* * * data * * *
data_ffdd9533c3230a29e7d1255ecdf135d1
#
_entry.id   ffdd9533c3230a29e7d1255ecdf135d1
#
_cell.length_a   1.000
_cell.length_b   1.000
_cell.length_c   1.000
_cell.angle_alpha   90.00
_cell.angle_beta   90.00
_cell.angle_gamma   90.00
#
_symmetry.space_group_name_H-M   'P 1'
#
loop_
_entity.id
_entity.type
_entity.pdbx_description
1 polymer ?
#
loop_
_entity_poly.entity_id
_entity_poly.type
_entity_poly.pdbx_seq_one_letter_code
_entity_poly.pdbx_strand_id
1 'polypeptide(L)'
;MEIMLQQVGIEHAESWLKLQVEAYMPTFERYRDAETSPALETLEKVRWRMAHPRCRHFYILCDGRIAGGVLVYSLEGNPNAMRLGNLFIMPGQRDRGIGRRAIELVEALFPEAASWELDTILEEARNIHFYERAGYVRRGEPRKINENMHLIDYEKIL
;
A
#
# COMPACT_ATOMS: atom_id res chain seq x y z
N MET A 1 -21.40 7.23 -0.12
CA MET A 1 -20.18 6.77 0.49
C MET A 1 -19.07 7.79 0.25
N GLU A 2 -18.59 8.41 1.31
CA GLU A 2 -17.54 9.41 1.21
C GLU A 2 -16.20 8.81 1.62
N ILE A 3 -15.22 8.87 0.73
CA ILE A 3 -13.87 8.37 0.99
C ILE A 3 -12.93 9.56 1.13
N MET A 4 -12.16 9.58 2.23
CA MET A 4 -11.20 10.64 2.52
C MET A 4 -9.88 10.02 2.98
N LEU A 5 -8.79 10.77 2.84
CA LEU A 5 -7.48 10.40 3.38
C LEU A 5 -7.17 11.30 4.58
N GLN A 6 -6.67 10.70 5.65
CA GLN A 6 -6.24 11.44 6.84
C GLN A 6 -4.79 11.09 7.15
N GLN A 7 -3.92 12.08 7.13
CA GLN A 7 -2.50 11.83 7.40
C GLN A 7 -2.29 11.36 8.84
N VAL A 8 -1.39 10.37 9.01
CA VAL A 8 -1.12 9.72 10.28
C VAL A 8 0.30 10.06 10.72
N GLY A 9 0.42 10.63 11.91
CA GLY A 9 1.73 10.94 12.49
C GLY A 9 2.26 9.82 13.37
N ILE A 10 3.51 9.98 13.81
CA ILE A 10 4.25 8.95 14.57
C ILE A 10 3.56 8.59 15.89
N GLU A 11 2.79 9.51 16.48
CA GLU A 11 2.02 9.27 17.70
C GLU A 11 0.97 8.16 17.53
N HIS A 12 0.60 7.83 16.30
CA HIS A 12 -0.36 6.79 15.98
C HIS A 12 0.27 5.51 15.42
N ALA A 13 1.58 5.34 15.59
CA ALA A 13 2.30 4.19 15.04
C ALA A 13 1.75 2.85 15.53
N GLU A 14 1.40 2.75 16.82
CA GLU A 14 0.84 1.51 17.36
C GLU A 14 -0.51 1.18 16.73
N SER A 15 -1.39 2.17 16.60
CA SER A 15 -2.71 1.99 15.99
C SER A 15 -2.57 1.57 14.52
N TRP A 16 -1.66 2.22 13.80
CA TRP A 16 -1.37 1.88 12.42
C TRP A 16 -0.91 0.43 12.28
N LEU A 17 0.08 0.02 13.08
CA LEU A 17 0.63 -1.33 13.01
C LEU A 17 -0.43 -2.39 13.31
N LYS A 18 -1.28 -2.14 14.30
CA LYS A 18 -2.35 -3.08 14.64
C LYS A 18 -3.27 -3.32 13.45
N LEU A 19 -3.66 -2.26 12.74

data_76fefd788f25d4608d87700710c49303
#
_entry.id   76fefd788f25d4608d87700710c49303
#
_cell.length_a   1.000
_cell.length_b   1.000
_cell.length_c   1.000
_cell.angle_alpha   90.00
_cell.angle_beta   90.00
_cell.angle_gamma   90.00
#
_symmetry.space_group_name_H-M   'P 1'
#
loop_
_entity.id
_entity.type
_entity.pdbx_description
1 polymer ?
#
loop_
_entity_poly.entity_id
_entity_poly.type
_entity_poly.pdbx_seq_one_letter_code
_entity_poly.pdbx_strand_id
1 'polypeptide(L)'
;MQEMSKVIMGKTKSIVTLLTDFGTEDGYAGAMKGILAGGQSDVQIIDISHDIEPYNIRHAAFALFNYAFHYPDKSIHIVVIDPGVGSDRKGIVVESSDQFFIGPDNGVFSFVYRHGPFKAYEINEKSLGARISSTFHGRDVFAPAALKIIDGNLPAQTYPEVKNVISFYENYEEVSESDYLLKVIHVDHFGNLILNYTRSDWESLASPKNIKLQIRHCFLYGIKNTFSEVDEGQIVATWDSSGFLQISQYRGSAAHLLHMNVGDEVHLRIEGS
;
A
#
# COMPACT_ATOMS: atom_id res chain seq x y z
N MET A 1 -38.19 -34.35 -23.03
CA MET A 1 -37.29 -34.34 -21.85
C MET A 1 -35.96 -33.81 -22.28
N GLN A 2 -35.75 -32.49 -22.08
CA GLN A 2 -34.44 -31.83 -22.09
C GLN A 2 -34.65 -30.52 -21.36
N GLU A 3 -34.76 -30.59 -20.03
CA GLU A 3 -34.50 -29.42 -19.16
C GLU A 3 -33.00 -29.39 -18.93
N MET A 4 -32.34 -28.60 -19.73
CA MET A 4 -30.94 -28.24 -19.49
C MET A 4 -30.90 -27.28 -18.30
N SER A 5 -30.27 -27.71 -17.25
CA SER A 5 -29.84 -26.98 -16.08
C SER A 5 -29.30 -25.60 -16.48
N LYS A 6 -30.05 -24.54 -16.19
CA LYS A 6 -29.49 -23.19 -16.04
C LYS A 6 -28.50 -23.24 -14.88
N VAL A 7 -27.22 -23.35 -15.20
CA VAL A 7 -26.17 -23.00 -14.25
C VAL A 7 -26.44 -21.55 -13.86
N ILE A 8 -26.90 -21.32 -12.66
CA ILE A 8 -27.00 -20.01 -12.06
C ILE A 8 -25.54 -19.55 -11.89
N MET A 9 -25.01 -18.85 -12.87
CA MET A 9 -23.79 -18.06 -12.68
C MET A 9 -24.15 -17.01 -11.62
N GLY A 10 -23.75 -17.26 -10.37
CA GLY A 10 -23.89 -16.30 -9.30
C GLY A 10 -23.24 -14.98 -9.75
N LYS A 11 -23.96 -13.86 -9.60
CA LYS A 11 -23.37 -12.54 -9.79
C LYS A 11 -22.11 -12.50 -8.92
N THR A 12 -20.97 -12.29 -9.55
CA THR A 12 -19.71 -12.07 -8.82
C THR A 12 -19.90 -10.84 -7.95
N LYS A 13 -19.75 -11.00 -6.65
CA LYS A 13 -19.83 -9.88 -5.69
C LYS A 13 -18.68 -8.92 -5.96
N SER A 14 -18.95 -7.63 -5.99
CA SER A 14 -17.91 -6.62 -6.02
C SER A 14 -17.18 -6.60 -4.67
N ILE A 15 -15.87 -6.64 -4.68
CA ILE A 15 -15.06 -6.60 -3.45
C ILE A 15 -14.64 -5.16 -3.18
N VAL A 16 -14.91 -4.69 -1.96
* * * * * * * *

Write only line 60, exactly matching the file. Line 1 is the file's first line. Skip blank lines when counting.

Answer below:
C ILE A 10 3.56 8.59 15.89